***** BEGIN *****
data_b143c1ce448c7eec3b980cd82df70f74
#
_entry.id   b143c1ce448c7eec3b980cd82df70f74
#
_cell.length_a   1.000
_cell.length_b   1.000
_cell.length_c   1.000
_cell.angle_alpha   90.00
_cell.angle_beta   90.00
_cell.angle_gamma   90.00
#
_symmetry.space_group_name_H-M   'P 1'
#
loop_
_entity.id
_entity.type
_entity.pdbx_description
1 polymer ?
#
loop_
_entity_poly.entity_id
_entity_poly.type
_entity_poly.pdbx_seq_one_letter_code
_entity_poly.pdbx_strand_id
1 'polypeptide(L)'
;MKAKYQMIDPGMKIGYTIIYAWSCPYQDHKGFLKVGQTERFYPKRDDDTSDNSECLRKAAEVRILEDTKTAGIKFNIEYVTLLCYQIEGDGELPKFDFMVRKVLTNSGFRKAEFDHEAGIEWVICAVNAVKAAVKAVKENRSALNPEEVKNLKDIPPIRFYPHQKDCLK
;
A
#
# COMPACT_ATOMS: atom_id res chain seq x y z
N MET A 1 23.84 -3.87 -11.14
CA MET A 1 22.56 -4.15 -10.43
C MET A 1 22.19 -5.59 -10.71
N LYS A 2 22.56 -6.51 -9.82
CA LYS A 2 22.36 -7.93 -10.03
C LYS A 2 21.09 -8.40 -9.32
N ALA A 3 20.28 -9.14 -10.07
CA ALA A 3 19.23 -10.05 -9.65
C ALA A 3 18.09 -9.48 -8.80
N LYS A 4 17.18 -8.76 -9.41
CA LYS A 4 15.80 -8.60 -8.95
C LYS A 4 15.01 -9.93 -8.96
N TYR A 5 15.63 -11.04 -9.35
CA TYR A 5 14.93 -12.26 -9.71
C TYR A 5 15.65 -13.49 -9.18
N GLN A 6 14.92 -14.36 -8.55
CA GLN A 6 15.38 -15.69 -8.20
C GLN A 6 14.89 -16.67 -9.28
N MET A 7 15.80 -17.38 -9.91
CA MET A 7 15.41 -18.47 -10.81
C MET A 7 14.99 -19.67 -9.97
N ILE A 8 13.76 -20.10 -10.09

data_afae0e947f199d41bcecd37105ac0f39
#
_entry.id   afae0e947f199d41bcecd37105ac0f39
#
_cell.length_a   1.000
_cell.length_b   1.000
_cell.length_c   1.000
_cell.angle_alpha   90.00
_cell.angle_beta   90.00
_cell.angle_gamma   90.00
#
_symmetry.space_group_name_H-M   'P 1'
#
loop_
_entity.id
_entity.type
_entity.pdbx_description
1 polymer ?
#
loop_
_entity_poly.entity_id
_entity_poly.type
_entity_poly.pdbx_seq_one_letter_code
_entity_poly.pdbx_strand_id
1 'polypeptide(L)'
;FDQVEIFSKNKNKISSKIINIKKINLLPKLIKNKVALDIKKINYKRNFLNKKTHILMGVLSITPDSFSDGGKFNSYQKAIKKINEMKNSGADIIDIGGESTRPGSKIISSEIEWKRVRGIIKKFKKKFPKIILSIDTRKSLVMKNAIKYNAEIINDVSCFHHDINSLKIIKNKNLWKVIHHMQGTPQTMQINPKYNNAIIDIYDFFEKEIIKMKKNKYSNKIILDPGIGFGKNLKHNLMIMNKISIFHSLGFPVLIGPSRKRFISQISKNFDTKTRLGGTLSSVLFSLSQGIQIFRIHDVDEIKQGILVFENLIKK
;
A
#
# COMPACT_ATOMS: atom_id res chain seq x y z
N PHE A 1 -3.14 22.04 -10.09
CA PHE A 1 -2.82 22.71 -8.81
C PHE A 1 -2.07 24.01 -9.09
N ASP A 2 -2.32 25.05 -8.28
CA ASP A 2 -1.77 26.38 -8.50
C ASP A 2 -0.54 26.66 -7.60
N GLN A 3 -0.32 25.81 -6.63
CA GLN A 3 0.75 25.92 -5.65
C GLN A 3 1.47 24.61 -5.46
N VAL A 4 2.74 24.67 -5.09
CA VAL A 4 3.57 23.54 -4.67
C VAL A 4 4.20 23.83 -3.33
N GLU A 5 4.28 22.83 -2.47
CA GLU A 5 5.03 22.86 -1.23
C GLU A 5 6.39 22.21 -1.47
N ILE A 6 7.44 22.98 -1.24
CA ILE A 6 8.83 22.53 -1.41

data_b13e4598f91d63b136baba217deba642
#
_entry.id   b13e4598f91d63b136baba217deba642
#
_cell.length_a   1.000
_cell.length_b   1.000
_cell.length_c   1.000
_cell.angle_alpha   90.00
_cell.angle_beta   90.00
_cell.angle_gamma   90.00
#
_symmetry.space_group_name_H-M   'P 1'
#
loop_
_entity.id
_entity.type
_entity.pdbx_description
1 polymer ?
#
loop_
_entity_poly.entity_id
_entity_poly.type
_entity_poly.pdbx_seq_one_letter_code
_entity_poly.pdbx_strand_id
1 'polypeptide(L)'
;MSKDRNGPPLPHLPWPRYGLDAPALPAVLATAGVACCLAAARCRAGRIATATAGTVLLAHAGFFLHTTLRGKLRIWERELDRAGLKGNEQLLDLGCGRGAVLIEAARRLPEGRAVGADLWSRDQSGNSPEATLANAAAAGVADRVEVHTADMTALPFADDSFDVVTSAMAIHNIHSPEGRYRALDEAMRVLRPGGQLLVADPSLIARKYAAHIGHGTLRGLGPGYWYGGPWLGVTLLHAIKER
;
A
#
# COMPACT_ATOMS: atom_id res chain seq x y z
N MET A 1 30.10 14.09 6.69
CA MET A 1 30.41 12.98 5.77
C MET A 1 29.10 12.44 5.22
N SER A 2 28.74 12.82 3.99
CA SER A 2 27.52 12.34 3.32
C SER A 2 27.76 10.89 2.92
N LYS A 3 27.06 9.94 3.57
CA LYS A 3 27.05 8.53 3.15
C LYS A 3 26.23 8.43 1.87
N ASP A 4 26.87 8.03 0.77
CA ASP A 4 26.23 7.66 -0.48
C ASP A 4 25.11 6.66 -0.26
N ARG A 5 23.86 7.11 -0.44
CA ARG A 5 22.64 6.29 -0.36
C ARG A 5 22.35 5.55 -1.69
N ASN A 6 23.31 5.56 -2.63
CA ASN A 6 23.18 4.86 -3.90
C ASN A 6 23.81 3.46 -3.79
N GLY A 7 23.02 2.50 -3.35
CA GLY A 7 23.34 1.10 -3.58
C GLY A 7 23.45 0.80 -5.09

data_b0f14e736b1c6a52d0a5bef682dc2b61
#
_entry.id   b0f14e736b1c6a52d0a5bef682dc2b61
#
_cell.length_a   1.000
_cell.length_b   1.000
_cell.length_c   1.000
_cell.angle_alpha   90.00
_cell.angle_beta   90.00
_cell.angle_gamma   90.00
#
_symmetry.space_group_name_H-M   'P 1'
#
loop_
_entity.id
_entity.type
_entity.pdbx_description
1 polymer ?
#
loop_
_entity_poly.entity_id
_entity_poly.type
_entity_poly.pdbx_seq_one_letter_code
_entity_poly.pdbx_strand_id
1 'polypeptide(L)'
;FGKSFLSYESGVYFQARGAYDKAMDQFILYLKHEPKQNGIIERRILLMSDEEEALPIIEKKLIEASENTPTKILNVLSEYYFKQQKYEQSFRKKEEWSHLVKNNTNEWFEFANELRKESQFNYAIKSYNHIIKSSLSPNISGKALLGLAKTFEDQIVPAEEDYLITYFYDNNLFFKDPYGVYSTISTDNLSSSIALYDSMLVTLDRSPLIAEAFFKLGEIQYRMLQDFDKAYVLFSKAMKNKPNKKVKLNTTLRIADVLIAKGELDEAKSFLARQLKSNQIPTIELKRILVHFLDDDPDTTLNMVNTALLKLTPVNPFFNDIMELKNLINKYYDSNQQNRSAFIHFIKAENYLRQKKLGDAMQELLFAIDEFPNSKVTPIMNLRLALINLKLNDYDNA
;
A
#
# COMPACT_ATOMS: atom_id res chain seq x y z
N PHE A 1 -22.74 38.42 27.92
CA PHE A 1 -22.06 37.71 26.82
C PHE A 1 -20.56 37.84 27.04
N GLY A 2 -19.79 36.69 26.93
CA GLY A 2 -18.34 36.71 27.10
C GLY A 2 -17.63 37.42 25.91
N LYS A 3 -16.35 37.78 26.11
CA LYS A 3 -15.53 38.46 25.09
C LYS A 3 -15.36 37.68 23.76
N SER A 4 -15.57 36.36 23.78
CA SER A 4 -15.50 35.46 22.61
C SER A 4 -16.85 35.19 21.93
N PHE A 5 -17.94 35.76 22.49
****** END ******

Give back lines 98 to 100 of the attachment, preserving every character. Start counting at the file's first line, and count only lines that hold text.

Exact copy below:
N ILE A 6 7.44 22.98 -1.24
CA ILE A 6 8.83 22.53 -1.41

data_b13e4598f91d63b136baba217deba642